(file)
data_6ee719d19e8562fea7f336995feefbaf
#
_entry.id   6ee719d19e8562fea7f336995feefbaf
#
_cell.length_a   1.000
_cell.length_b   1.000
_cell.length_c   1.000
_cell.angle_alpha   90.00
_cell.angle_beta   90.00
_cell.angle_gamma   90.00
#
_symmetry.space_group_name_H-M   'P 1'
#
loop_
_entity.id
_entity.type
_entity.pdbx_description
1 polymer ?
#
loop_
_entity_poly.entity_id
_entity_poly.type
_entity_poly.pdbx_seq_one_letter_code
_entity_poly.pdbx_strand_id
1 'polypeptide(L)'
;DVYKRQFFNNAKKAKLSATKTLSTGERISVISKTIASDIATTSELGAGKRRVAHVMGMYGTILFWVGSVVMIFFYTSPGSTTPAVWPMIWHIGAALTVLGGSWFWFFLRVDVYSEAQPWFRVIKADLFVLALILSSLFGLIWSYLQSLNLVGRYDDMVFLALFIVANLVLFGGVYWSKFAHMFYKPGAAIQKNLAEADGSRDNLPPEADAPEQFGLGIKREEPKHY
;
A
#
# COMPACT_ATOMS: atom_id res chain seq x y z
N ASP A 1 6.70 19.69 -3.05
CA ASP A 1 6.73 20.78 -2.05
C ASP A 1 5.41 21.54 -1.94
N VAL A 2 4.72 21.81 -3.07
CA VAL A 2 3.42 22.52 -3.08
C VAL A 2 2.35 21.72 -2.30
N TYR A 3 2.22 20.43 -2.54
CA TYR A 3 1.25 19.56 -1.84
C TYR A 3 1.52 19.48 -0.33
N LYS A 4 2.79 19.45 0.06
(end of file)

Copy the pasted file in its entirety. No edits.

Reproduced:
data_6ee719d19e8562fea7f336995feefbaf
#
_entry.id   6ee719d19e8562fea7f336995feefbaf
#
_cell.length_a   1.000
_cell.length_b   1.000
_cell.length_c   1.000
_cell.angle_alpha   90.00
_cell.angle_beta   90.00
_cell.angle_gamma   90.00
#
_symmetry.space_group_name_H-M   'P 1'
#
loop_
_entity.id
_entity.type
_entity.pdbx_description
1 polymer ?
#
loop_
_entity_poly.entity_id
_entity_poly.type
_entity_poly.pdbx_seq_one_letter_code
_entity_poly.pdbx_strand_id
1 'polypeptide(L)'
;DVYKRQFFNNAKKAKLSATKTLSTGERISVISKTIASDIATTSELGAGKRRVAHVMGMYGTILFWVGSVVMIFFYTSPGSTTPAVWPMIWHIGAALTVLGGSWFWFFLRVDVYSEAQPWFRVIKADLFVLALILSSLFGLIWSYLQSLNLVGRYDDMVFLALFIVANLVLFGGVYWSKFAHMFYKPGAAIQKNLAEADGSRDNLPPEADAPEQFGLGIKREEPKHY
;
A
#
# COMPACT_ATOMS: atom_id res chain seq x y z
N ASP A 1 6.70 19.69 -3.05
CA ASP A 1 6.73 20.78 -2.05
C ASP A 1 5.41 21.54 -1.94
N VAL A 2 4.72 21.81 -3.07
CA VAL A 2 3.42 22.52 -3.08
C VAL A 2 2.35 21.72 -2.30
N TYR A 3 2.22 20.43 -2.54
CA TYR A 3 1.25 19.56 -1.84
C TYR A 3 1.52 19.48 -0.33
N LYS A 4 2.79 19.45 0.06